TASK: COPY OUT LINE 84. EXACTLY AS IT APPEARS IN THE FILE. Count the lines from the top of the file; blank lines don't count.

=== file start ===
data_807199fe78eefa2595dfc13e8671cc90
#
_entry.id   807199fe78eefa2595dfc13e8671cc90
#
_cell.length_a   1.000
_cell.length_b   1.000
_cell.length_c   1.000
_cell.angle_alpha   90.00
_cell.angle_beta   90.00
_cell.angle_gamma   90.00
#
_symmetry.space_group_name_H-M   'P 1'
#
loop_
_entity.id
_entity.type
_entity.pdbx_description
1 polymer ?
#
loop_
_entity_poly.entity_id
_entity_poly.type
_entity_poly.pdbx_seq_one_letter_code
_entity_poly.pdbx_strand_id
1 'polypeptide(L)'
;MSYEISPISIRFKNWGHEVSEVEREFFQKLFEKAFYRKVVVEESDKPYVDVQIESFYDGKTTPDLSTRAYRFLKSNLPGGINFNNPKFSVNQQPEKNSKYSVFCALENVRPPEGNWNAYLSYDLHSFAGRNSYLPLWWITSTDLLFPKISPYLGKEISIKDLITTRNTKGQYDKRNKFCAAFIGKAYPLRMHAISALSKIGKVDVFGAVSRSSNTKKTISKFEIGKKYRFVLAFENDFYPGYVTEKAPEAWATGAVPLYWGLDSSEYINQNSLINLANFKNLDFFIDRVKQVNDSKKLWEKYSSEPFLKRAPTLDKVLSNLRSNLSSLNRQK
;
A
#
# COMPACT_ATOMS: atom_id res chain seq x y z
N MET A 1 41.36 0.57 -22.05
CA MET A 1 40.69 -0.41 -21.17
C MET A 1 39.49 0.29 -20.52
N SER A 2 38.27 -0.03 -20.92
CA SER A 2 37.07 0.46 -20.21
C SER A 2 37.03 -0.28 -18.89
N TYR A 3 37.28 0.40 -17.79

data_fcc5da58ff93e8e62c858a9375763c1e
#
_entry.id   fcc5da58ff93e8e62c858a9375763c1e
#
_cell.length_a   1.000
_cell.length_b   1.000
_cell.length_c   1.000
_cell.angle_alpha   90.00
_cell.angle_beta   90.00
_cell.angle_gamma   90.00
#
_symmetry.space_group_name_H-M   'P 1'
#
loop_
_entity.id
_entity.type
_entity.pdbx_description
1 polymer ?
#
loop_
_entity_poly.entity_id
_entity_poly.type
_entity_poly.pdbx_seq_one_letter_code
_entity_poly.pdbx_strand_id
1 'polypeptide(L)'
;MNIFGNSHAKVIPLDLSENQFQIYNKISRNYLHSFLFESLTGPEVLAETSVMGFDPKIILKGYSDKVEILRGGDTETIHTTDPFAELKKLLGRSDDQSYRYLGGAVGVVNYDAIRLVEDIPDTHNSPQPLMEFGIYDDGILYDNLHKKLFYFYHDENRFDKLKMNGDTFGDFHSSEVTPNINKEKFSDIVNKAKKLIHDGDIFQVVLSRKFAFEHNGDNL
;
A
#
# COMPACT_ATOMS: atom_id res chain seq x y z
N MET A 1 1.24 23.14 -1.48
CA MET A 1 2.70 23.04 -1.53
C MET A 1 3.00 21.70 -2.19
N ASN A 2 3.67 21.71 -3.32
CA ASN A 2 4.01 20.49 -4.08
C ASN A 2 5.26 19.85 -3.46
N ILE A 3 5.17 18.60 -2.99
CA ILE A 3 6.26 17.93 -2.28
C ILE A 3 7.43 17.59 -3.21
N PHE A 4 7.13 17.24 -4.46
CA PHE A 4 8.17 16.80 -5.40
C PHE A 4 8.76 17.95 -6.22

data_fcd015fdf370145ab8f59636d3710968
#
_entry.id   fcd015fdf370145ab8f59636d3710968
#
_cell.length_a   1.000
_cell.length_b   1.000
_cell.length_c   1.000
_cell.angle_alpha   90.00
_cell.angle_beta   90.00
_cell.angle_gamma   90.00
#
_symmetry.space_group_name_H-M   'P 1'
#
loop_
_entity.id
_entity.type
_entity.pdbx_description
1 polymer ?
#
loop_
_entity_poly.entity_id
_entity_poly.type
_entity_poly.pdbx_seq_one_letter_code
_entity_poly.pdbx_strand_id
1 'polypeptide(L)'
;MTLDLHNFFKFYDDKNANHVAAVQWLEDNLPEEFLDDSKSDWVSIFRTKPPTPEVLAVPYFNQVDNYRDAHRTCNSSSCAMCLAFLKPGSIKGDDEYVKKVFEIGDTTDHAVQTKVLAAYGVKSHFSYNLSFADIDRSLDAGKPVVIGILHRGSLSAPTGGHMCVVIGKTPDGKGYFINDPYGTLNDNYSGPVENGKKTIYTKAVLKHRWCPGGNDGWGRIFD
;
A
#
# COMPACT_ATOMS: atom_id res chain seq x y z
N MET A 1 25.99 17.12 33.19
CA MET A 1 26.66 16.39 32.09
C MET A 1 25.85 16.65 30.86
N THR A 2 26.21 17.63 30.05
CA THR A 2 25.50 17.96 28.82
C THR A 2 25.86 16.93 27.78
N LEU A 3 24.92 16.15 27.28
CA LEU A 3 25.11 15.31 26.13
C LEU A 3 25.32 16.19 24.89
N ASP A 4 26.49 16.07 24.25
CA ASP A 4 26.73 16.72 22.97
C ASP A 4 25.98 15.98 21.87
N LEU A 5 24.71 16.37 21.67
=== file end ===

_cell.length_a   1.000